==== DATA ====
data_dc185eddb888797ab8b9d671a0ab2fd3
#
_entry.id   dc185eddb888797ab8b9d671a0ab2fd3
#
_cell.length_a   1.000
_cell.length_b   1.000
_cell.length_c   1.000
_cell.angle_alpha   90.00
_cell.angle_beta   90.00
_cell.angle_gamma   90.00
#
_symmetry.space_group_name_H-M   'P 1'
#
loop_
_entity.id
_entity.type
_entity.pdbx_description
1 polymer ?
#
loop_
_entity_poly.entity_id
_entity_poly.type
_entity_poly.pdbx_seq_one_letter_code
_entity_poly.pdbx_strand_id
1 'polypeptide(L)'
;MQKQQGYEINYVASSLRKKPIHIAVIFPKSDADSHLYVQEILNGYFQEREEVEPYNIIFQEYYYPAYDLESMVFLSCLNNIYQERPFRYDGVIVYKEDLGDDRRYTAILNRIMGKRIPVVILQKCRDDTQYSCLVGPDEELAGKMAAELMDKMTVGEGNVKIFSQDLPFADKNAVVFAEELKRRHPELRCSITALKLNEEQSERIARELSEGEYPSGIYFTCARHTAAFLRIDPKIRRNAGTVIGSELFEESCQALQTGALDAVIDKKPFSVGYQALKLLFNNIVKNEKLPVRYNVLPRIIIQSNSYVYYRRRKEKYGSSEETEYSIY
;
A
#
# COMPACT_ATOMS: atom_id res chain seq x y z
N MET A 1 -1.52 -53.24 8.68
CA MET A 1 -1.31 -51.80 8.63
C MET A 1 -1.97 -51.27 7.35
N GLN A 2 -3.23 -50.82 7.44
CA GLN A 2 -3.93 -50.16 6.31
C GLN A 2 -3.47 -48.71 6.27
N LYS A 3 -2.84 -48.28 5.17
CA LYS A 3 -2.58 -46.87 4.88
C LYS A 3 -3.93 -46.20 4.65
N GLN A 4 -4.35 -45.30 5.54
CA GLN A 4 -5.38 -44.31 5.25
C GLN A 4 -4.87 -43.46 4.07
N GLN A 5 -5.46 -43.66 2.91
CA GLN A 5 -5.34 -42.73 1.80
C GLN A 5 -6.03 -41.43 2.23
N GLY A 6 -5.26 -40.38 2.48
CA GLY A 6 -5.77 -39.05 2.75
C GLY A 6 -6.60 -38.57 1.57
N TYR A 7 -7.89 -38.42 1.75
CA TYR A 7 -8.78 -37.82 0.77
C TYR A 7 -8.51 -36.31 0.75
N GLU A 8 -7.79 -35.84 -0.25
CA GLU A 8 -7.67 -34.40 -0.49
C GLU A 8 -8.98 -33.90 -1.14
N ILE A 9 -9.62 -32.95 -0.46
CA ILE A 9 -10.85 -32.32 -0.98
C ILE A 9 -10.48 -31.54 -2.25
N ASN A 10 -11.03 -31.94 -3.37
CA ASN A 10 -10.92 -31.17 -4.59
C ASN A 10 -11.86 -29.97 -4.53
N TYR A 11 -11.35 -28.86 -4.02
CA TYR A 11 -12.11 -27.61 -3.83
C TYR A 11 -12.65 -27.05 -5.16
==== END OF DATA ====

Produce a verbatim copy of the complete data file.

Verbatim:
data_dc185eddb888797ab8b9d671a0ab2fd3
#
_entry.id   dc185eddb888797ab8b9d671a0ab2fd3
#
_cell.length_a   1.000
_cell.length_b   1.000
_cell.length_c   1.000
_cell.angle_alpha   90.00
_cell.angle_beta   90.00
_cell.angle_gamma   90.00
#
_symmetry.space_group_name_H-M   'P 1'
#
loop_
_entity.id
_entity.type
_entity.pdbx_description
1 polymer ?
#
loop_
_entity_poly.entity_id
_entity_poly.type
_entity_poly.pdbx_seq_one_letter_code
_entity_poly.pdbx_strand_id
1 'polypeptide(L)'
;MQKQQGYEINYVASSLRKKPIHIAVIFPKSDADSHLYVQEILNGYFQEREEVEPYNIIFQEYYYPAYDLESMVFLSCLNNIYQERPFRYDGVIVYKEDLGDDRRYTAILNRIMGKRIPVVILQKCRDDTQYSCLVGPDEELAGKMAAELMDKMTVGEGNVKIFSQDLPFADKNAVVFAEELKRRHPELRCSITALKLNEEQSERIARELSEGEYPSGIYFTCARHTAAFLRIDPKIRRNAGTVIGSELFEESCQALQTGALDAVIDKKPFSVGYQALKLLFNNIVKNEKLPVRYNVLPRIIIQSNSYVYYRRRKEKYGSSEETEYSIY
;
A
#
# COMPACT_ATOMS: atom_id res chain seq x y z
N MET A 1 -1.52 -53.24 8.68
CA MET A 1 -1.31 -51.80 8.63
C MET A 1 -1.97 -51.27 7.35
N GLN A 2 -3.23 -50.82 7.44
CA GLN A 2 -3.93 -50.16 6.31
C GLN A 2 -3.47 -48.71 6.27
N LYS A 3 -2.84 -48.28 5.17
CA LYS A 3 -2.58 -46.87 4.88
C LYS A 3 -3.93 -46.20 4.65
N GLN A 4 -4.35 -45.30 5.54
CA GLN A 4 -5.38 -44.31 5.25
C GLN A 4 -4.87 -43.46 4.07
N GLN A 5 -5.46 -43.66 2.91
CA GLN A 5 -5.34 -42.73 1.80
C GLN A 5 -6.03 -41.43 2.23
N GLY A 6 -5.26 -40.38 2.48
CA GLY A 6 -5.77 -39.05 2.75
C GLY A 6 -6.60 -38.57 1.57
N TYR A 7 -7.89 -38.42 1.75
CA TYR A 7 -8.78 -37.82 0.77
C TYR A 7 -8.51 -36.31 0.75
N GLU A 8 -7.79 -35.84 -0.25
CA GLU A 8 -7.67 -34.40 -0.49
C GLU A 8 -8.98 -33.90 -1.14
N ILE A 9 -9.62 -32.95 -0.46
CA ILE A 9 -10.85 -32.32 -0.98
C ILE A 9 -10.48 -31.54 -2.25
N ASN A 10 -11.03 -31.94 -3.37
CA ASN A 10 -10.92 -31.17 -4.59
C ASN A 10 -11.86 -29.97 -4.53
N TYR A 11 -11.35 -28.86 -4.02
CA TYR A 11 -12.11 -27.61 -3.83
C TYR A 11 -12.65 -27.05 -5.16